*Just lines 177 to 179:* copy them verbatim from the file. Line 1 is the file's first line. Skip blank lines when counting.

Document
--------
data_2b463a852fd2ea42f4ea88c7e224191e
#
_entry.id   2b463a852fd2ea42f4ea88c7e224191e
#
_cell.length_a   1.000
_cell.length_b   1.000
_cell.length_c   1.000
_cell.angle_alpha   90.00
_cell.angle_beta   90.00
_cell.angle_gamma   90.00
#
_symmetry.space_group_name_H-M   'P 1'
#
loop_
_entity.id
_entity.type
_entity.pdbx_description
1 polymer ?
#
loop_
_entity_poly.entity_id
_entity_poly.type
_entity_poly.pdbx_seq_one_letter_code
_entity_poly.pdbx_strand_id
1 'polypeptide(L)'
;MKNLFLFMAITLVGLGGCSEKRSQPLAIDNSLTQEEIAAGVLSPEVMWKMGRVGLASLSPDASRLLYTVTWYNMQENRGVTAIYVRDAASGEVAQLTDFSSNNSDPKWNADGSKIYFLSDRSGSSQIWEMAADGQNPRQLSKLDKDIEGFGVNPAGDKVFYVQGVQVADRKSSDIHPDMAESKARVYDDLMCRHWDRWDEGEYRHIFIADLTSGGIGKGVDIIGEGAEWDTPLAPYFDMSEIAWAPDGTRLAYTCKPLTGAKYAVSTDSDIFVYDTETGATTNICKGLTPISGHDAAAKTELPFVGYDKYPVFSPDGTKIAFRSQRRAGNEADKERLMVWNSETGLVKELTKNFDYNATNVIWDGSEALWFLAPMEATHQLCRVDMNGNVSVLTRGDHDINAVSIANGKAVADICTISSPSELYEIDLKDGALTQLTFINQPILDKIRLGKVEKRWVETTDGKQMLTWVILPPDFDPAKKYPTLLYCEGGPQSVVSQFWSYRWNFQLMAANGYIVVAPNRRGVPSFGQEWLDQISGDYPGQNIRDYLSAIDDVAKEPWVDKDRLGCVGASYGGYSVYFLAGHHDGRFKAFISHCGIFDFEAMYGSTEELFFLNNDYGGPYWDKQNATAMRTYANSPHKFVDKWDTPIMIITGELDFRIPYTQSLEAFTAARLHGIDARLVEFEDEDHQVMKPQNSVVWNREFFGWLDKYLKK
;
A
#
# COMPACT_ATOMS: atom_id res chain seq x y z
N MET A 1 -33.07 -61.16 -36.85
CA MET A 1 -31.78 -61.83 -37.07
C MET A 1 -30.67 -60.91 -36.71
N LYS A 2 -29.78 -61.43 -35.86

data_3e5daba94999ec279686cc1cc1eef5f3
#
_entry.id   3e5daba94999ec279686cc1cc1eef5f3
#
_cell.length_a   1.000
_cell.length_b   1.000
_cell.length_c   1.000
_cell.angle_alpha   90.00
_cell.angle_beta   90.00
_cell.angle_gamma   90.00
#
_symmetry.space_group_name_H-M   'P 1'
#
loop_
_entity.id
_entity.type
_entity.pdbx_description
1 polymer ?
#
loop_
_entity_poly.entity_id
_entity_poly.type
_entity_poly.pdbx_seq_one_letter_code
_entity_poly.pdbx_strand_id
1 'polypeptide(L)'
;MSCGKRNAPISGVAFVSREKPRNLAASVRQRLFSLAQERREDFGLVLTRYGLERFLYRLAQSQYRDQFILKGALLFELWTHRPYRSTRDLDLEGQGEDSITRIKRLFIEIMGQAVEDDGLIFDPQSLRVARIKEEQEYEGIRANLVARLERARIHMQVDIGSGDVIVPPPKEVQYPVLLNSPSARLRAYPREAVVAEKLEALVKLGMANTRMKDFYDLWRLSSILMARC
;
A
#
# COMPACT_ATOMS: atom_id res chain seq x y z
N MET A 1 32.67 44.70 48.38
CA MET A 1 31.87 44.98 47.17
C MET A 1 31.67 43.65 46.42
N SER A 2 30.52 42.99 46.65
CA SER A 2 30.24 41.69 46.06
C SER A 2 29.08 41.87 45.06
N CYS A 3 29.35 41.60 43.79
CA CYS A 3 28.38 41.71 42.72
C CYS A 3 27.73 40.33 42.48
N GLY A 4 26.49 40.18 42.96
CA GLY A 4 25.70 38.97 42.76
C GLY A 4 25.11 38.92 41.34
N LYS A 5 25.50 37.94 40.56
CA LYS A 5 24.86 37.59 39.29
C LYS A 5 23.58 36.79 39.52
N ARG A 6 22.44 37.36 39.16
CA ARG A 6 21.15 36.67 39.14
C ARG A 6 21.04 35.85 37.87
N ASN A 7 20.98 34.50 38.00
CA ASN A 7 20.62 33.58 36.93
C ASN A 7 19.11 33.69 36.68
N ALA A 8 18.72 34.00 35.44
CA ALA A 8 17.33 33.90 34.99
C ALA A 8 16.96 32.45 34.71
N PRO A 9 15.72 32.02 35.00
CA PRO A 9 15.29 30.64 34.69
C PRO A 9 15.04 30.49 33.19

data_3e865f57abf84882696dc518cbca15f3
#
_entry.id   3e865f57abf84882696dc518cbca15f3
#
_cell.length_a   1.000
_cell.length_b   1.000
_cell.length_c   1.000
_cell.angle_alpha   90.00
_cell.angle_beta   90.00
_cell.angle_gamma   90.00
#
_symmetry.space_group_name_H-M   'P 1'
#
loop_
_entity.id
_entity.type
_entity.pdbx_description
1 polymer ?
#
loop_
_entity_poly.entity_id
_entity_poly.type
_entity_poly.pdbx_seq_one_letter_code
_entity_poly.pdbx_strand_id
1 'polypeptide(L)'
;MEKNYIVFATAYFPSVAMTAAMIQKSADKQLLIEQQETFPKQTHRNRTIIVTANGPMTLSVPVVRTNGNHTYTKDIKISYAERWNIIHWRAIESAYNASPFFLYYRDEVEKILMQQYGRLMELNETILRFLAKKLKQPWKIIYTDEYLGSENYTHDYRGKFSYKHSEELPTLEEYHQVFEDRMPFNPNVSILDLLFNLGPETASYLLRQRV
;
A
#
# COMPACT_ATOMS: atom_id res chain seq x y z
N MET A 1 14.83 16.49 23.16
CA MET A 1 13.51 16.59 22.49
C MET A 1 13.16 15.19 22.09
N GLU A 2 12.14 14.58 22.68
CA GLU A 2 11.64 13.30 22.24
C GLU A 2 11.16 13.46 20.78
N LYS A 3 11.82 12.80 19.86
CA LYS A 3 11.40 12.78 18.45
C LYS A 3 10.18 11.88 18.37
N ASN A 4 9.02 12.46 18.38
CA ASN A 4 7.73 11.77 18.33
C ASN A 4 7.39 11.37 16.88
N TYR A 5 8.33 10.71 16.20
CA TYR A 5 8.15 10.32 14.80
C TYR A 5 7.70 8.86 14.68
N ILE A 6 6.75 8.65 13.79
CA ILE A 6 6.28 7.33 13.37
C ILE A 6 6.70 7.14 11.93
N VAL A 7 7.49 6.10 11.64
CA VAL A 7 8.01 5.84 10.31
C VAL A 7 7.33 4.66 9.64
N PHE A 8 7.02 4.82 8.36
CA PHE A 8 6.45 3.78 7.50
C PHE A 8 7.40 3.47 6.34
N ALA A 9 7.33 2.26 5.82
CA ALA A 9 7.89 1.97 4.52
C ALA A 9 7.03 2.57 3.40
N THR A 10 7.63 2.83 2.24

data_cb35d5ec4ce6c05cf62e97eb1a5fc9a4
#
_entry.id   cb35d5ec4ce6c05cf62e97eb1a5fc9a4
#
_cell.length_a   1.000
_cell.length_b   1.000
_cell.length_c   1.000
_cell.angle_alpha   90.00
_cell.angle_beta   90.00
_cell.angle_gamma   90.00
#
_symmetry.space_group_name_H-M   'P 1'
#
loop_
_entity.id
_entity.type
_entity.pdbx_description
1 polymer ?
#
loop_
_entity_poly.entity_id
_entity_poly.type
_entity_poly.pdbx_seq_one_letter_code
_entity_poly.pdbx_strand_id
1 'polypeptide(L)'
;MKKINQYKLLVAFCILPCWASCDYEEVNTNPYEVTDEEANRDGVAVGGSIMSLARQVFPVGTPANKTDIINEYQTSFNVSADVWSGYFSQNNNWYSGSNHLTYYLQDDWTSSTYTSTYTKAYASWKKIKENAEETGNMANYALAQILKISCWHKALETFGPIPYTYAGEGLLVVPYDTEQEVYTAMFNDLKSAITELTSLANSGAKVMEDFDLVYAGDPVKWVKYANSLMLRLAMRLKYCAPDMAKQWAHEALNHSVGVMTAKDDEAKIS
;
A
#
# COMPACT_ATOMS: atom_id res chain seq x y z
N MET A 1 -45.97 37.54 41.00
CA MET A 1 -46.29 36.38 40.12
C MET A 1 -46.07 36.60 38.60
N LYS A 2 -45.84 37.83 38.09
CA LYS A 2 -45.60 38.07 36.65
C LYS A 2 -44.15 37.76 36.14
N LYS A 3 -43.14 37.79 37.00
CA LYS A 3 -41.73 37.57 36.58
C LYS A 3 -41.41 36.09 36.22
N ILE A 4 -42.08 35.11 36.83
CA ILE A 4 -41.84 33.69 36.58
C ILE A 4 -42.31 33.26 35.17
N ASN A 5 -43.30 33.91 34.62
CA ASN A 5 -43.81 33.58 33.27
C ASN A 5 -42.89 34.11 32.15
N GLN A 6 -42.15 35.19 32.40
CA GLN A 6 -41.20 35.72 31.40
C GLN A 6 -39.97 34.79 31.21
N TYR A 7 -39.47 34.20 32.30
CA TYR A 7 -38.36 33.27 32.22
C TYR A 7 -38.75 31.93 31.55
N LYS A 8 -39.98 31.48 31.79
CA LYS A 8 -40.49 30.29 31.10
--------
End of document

A
#
# COMPACT_ATOMS: atom_id res chain seq x y z